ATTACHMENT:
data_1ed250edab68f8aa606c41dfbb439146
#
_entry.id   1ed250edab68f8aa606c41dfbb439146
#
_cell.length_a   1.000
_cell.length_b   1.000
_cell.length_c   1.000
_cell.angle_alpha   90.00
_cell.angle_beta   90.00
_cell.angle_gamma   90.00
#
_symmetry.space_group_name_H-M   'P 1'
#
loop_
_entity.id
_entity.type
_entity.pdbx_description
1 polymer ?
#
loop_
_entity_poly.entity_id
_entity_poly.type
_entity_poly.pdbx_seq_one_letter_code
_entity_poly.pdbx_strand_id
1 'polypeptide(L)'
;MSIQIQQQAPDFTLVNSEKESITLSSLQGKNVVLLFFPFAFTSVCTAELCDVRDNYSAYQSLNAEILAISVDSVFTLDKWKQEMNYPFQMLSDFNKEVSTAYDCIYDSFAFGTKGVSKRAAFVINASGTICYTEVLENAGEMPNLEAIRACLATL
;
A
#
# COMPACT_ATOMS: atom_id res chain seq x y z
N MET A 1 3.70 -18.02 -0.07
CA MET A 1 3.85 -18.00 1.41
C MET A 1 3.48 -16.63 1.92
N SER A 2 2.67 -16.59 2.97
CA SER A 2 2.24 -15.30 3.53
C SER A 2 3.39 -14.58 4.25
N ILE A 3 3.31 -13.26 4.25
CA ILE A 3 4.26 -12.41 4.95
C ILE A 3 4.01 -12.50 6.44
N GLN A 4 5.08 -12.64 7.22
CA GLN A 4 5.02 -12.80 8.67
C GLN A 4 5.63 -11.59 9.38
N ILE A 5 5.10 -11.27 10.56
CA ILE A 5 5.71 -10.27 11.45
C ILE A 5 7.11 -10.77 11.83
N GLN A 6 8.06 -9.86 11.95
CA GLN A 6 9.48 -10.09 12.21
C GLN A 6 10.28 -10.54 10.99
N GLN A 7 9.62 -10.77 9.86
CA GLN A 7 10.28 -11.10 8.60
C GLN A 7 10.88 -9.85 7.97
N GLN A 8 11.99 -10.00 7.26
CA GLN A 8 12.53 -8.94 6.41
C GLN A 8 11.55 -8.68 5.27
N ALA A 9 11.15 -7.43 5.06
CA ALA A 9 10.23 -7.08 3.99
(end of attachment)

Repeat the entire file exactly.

data_1ed250edab68f8aa606c41dfbb439146
#
_entry.id   1ed250edab68f8aa606c41dfbb439146
#
_cell.length_a   1.000
_cell.length_b   1.000
_cell.length_c   1.000
_cell.angle_alpha   90.00
_cell.angle_beta   90.00
_cell.angle_gamma   90.00
#
_symmetry.space_group_name_H-M   'P 1'
#
loop_
_entity.id
_entity.type
_entity.pdbx_description
1 polymer ?
#
loop_
_entity_poly.entity_id
_entity_poly.type
_entity_poly.pdbx_seq_one_letter_code
_entity_poly.pdbx_strand_id
1 'polypeptide(L)'
;MSIQIQQQAPDFTLVNSEKESITLSSLQGKNVVLLFFPFAFTSVCTAELCDVRDNYSAYQSLNAEILAISVDSVFTLDKWKQEMNYPFQMLSDFNKEVSTAYDCIYDSFAFGTKGVSKRAAFVINASGTICYTEVLENAGEMPNLEAIRACLATL
;
A
#
# COMPACT_ATOMS: atom_id res chain seq x y z
N MET A 1 3.70 -18.02 -0.07
CA MET A 1 3.85 -18.00 1.41
C MET A 1 3.48 -16.63 1.92
N SER A 2 2.67 -16.59 2.97
CA SER A 2 2.24 -15.30 3.53
C SER A 2 3.39 -14.58 4.25
N ILE A 3 3.31 -13.26 4.25
CA ILE A 3 4.26 -12.41 4.95
C ILE A 3 4.01 -12.50 6.44
N GLN A 4 5.08 -12.64 7.22
CA GLN A 4 5.02 -12.80 8.67
C GLN A 4 5.63 -11.59 9.38
N ILE A 5 5.10 -11.27 10.56
CA ILE A 5 5.71 -10.27 11.45
C ILE A 5 7.11 -10.77 11.83
N GLN A 6 8.06 -9.86 11.95
CA GLN A 6 9.48 -10.09 12.21
C GLN A 6 10.28 -10.54 10.99
N GLN A 7 9.62 -10.77 9.86
CA GLN A 7 10.28 -11.10 8.60
C GLN A 7 10.88 -9.85 7.97
N GLN A 8 11.99 -10.00 7.26
CA GLN A 8 12.53 -8.94 6.41
C GLN A 8 11.55 -8.68 5.27
N ALA A 9 11.15 -7.43 5.06
CA ALA A 9 10.23 -7.08 3.99